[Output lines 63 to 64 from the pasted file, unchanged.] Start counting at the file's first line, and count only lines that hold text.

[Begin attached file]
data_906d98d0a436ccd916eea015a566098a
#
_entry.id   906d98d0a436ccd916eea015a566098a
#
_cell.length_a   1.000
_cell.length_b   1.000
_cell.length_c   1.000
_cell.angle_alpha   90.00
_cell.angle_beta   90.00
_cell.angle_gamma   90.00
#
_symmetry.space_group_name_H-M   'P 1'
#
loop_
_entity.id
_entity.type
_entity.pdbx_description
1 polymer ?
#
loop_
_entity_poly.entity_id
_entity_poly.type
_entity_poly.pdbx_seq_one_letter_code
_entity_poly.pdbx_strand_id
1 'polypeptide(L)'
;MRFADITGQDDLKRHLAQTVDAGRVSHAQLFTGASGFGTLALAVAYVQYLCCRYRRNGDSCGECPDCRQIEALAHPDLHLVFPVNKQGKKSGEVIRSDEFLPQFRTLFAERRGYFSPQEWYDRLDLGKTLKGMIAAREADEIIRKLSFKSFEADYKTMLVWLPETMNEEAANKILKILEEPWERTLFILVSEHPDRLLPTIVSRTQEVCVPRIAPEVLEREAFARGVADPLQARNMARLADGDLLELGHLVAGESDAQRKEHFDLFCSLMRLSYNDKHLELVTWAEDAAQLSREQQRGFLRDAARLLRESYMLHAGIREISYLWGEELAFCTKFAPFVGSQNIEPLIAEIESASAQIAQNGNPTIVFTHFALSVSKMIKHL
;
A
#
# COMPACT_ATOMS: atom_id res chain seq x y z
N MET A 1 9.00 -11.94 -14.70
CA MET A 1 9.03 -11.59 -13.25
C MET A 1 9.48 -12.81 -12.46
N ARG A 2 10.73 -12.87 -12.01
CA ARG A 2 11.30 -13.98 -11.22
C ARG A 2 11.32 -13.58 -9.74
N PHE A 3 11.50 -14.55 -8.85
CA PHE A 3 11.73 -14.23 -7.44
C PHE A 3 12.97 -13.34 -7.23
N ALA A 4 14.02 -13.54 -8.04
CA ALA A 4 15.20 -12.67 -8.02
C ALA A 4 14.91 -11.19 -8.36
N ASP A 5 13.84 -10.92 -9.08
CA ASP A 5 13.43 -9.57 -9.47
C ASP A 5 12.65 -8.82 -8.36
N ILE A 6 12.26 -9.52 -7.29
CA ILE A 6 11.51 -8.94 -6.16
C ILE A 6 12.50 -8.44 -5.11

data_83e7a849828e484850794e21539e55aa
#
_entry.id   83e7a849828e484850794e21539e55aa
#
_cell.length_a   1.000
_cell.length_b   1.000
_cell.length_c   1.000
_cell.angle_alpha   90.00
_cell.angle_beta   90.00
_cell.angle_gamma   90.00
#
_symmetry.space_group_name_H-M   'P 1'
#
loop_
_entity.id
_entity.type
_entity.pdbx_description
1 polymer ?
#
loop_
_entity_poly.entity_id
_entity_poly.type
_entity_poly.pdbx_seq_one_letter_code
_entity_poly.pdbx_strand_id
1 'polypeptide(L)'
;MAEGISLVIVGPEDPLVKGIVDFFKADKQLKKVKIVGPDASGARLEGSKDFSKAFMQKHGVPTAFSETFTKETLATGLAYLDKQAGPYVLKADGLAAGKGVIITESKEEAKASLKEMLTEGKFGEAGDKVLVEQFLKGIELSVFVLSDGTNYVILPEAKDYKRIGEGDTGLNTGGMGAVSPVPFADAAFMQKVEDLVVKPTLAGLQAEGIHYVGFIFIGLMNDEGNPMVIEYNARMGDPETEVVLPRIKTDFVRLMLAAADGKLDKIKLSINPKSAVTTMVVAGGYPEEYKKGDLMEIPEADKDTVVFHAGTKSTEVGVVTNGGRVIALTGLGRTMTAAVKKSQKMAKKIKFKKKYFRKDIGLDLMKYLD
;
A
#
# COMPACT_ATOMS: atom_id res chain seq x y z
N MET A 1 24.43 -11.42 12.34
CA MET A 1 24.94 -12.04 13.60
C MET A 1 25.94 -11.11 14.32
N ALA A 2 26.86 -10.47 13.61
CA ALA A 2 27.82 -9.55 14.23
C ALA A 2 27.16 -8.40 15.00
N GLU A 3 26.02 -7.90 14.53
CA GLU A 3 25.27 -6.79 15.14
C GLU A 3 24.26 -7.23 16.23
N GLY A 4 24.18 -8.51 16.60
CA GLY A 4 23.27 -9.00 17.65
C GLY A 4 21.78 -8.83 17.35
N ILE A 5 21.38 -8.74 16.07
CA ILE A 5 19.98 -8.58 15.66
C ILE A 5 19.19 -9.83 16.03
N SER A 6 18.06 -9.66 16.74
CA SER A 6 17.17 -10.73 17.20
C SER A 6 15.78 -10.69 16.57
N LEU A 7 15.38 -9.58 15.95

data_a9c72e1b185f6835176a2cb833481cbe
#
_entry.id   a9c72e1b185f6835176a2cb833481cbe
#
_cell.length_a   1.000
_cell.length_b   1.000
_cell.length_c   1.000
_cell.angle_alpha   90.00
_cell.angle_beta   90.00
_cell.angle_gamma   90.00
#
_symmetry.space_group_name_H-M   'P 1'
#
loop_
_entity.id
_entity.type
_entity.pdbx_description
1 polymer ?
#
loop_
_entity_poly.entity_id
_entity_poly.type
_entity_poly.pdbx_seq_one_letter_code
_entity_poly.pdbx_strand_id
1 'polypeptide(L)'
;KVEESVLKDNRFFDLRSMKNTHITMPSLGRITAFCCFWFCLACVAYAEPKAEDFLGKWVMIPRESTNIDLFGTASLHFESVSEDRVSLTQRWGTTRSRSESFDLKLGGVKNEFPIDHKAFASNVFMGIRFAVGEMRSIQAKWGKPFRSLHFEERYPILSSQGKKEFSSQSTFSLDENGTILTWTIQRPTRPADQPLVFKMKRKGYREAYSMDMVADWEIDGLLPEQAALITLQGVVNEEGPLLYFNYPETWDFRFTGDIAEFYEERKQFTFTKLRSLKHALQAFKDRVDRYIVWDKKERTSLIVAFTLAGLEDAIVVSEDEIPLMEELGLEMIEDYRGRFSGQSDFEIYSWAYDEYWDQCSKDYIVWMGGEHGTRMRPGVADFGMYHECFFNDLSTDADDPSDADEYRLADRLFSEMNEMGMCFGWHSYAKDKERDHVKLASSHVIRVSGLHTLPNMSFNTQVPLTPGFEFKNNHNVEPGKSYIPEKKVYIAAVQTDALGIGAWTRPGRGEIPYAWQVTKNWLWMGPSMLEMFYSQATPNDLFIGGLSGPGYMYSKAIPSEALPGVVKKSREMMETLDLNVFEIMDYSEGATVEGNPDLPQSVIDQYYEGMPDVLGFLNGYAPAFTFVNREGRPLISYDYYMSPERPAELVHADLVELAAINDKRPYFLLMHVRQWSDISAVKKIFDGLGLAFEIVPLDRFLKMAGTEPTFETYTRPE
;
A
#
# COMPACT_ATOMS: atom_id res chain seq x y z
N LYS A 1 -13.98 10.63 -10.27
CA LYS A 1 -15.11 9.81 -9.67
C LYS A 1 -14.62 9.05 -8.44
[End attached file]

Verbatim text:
_entity.id
_entity.type